William Self, who was an executive in charge in production at 20th Century Fox when the studio produced such classic shows as Daniel Boone, Batman. and M*A*S*H, passed on November 15, 2010, at the age of 89. The cause was a heart attack.
William Self was born on June 21, 1921 in Dayton, Ohio. He was the son of an advertising executive who was also a part time playwright. In 1943 he graduated from the University of Chicago with a degree in political science. Mr. Self was exempt from military service due to medical reasons. As a result, he worked as an copy writer at an advertising agency in Chicago for one year. It was while in Chicago that he made his acting debut in one of his father's plays. It was in 1944 that he moved to Los Angeles to pursue a career in acting.
William Self made his film debut in The Story of G. I. Joe in 1945 in the small role of Private Cookie Henderson. Over the next few years he appeared in such films as Decoy (1946), Monsieur Verdoux (1947), Kilroy was Here (1947), Red River (1948), I Was a Male War Bride (1949), Sands of Iwo Jima (1949), and Operation Pacific. He had a somewhat substantial role as Corporal Barnes in The Thing From Another World (1951). He would also appear in the films Pat and Mike (1952), Plymouth Adventure (1952), and Destination Gobi (1953).
In 1952 his friend Bernard Tabakin asked William Self to lend a hand on the syndicated series China Smith. Not only did this break Mr. Self into television, but it was also the end of his acting career. He went onto produce his first television series, Schlitz Playhouse. He also directed several episodes. In 1956 he produced the movie Ride the High Iron. He then produced the short lived The Frank Sinatra Show. Not long after his stint on The Frank Sinatra Show, Mr. Self was hired as director of development at CBS. His first pilot would be for show that would become legendary--The Twilight Zone.
It was in 1959 that William Self was hired by 20th Century Fox. He served as executive producer on the series Hotel de Paree, Hong Kong, Follow the Sun, and Adventures in Paradise. As an executive in charge of production at 20th Century Fox he would work on such legendary shows as Peyton Place, Daniel Boone, 12 O'Clock High, Daniel Boone, Blue Light, Batman, and Room 222. While at 20th Century Fox he rose to become president of 20th Century Fox Television and vice president of 20th Century Fox Corporation. While there he took 20th Century Fox's television arm from near death to one of the most powerful television production companies in Hollywood, producing shows from Nanny and the Professor to M*A*S*H.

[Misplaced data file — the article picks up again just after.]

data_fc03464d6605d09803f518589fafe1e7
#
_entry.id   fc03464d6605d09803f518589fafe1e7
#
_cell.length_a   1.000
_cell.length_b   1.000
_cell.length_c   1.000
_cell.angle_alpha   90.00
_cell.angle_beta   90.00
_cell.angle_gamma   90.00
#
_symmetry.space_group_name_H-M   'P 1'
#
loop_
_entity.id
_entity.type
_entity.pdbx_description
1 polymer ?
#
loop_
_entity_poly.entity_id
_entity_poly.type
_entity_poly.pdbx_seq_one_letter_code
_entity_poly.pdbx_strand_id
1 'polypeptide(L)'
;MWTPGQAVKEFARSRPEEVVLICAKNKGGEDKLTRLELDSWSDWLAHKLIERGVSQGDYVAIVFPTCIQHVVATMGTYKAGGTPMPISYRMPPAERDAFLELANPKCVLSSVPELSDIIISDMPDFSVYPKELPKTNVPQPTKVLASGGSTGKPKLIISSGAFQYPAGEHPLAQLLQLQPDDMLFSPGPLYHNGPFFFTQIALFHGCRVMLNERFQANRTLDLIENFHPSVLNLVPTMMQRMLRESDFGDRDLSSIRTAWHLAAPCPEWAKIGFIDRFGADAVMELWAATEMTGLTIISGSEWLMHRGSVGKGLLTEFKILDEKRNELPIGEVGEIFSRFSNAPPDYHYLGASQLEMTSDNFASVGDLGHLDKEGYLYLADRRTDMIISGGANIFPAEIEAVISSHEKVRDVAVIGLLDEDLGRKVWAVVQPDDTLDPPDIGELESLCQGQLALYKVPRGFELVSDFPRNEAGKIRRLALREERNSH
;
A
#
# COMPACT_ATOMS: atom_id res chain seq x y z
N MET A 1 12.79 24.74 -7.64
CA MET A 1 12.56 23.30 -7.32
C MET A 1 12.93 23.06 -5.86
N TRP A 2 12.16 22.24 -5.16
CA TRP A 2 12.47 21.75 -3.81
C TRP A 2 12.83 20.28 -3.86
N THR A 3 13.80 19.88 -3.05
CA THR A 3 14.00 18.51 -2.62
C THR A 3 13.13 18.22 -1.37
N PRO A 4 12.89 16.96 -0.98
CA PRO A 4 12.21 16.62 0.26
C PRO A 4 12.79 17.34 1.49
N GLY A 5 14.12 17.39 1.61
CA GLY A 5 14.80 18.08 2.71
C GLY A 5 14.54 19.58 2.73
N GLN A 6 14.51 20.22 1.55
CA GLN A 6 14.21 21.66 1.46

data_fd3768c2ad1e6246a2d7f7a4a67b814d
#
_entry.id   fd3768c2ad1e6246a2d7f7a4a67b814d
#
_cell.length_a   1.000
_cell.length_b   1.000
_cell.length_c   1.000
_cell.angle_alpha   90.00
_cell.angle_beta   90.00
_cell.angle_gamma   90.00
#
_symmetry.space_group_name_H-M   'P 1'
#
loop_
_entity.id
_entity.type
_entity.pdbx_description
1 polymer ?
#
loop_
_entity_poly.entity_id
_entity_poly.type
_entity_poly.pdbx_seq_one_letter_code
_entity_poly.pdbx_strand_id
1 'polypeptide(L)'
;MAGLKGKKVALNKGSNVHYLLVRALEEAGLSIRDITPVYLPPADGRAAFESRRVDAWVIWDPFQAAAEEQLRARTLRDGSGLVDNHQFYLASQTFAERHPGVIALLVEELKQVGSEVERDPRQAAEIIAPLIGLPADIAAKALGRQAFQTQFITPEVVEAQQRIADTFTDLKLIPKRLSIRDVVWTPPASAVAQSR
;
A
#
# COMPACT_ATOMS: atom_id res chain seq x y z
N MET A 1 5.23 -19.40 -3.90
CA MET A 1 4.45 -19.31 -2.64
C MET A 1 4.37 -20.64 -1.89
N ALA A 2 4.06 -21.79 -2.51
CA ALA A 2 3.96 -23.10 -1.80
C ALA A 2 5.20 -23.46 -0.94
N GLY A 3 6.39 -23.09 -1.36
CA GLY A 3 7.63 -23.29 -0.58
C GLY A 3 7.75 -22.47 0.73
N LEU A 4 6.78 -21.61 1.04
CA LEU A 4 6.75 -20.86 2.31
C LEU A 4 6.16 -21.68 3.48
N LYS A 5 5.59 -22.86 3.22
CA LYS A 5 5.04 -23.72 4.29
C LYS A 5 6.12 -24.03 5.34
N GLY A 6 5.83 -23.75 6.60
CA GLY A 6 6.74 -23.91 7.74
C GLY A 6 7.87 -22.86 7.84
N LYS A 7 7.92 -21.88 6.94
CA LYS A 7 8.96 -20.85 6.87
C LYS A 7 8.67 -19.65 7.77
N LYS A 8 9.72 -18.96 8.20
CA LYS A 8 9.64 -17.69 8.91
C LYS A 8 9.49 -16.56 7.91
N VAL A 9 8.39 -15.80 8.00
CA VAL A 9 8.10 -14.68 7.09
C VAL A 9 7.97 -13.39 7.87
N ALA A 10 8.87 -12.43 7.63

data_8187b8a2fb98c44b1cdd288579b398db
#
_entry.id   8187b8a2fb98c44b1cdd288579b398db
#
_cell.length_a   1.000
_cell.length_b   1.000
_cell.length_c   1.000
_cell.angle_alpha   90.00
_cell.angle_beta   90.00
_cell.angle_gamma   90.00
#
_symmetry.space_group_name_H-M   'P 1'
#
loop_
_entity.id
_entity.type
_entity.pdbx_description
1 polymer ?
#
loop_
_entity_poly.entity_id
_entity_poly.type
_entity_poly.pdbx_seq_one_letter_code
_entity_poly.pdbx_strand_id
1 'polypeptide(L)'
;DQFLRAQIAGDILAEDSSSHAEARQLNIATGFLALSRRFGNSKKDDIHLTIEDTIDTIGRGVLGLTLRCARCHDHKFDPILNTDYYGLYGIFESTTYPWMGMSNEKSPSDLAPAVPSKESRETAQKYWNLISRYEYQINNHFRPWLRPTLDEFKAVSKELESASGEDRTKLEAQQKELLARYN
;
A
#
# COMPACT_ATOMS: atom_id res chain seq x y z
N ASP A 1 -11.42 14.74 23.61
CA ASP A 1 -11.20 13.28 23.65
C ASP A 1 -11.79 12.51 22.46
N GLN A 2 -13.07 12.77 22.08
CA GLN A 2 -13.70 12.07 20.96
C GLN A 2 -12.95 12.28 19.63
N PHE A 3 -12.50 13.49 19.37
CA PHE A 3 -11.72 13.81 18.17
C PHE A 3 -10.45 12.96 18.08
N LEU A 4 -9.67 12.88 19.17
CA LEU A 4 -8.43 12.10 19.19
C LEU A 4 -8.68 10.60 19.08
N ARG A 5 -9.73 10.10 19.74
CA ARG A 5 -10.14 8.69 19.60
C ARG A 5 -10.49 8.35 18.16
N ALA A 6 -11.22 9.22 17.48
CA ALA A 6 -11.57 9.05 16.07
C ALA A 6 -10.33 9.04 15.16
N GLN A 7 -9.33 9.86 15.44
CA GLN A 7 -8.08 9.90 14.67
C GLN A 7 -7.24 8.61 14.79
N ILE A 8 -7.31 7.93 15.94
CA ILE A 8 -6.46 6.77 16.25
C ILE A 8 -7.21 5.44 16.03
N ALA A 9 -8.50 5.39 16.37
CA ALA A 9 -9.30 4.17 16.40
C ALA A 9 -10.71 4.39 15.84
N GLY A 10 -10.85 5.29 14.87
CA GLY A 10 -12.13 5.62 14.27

After fifteen years at 20th Century Fox, William Self left in 1974 to form Frankovich-Self Productions with Mike Frankovich. The company produced The Shootist (1976) and From Noon Till Three (1976). It was in 1977 that he returned to CBS as vice president/head of the West Coast. A year later he was made vice president in charge of television movies and miniseries. In 1982 he became president of CBS Theatrical Films and oversaw ten movies made in the next three years, among them The Corn is Green (1979), Bill (1981), and Better Off Dead (1985). He then founded William Self Productions. With Norman Rosemont he produced several Hallmark Hall of Fame presentations, including Sarah Plain and Tall, Skylark, and Sarah Plain and Tall: Winter's End.
William Self was a competent actor, often playing uncredited, small roles with conviction. As a television executive who oversaw production of TV series, however, Mr. Self would be one the greatest in the field. He took 20th Century Fox's television branch from nearly ceasing to exist to one of the powerful television production companies in the world. It was on his watch that 20th Century Fox produced such classics as Daniel Boone, Batman, The Green Hornet, and M*A*S*H. Mr. Self's success in television was perhaps due to two simple reasons. First, there can be no doubt he knew what audiences liked. Mr. Self oversaw shows that would become hits and many that would see continued success even after their first runs on network television had ended. Second, he was not afraid to stand up for a show that he knew would be a hit, even when it was something dramatically different. After disastrous screenings before test audiences, ABC was getting cold feet regarding Batman. William Self stood by the William Dozier and the starkly original series, which went onto become the smash hit of 1966 and one of the biggest hits in the history of television. Sadly, Mr. Self was rarity as a television executive in the Sixties He would be even rarer now.